Katie Hopkins deported from Australia over quarantine rules

Far-right British commentator Katie Hopkins has been sent home from Australia for bragging about flouting hotel quarantine rules.

Ms Hopkins – who has often drawn anger for racist remarks – had entered the country to star in the reality TV show Big Brother Australia.

On Friday she posted a video from her Sydney hotel room where she joked about putting frontline staff at risk.

Her comments sparked widespread anger.

In the video, Ms Hopkins said she planned to “lie in wait” for workers to deliver food to her room so she could open the door “naked with no face mask”.

She also called lockdowns the “greatest hoax in human history”. Australia’s two biggest cities, Sydney and Melbourne, are both in lockdown after local cases of Covid-19 were detected.

The post has since been wiped from her Instagram.

On Monday, the Australian government confirmed it had cancelled her visa, after the TV programme sacked her.

Police said she had been fined A$1,000 (£537; US$737) for not wearing a face mask, and was escorted to the airport to be sent back to the UK.

Home Affairs Minister Karen Andrews called Ms Hopkins’ comments “appalling” and a “slap in the face” for Australians in lockdown.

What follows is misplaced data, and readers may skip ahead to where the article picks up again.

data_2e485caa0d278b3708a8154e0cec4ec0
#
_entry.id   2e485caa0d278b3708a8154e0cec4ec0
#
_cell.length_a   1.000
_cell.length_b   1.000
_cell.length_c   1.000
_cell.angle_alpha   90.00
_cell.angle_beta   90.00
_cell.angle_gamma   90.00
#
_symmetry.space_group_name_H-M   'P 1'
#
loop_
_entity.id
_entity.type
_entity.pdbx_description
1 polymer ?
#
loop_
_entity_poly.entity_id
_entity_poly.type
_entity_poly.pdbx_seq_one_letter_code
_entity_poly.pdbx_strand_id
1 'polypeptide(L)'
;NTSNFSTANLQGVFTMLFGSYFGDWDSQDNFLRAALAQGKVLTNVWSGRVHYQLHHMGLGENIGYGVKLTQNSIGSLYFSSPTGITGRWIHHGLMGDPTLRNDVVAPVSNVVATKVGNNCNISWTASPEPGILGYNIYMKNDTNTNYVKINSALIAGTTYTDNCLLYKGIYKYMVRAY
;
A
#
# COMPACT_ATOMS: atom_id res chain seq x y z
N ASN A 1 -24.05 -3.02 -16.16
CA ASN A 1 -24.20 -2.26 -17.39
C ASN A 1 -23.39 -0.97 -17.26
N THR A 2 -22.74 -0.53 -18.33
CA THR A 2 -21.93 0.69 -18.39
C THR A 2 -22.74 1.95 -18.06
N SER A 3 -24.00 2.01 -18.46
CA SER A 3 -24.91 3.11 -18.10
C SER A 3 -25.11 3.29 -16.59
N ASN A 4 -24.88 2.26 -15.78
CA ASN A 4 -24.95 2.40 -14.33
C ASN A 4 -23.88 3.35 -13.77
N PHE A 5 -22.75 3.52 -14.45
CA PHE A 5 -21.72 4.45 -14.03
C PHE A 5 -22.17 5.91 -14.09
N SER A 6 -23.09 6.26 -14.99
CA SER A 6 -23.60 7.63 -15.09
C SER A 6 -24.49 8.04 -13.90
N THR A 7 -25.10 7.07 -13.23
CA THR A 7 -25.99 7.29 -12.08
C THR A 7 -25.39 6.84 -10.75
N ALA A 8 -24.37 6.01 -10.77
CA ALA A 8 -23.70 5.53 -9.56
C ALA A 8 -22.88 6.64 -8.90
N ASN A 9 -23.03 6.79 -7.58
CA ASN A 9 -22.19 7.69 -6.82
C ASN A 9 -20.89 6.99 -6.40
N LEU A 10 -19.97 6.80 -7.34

“Personally, I’m very pleased she’ll be leaving,” she told broadcaster ABC.

Ms Hopkins has not commented on her deportation, but on Sunday said she had been “joking” in the video.

The controversial commentator was banned from Twitter last year for breaching its policy on hateful conduct.

Ms Hopkins, a favourite of ex-US President Donald Trump, has called migrants “cockroaches” and described Islam as “repugnant”.

Ms Andrews said the decision to allow Ms Hopkins to enter the country had been made by the New South Wales state government “on the basis of potential benefit to the economy”.

But opponents accused the national government of “allowing a far-right troll into Australia”. Ms Hopkins was also detained in South Africa in 2018 for spreading racial hate.

“The decision… is particularly painful for the 35,000 Australians who remain stranded overseas,” said Labor MP Andrew Giles.

Australia closed its borders in March 2020 because of the coronavirus pandemic, preventing many citizens outside the country from returning. The policy has prolonged family separations.

But dozens of celebrities, sports stars and others with exemptions have been able to bypass the rule.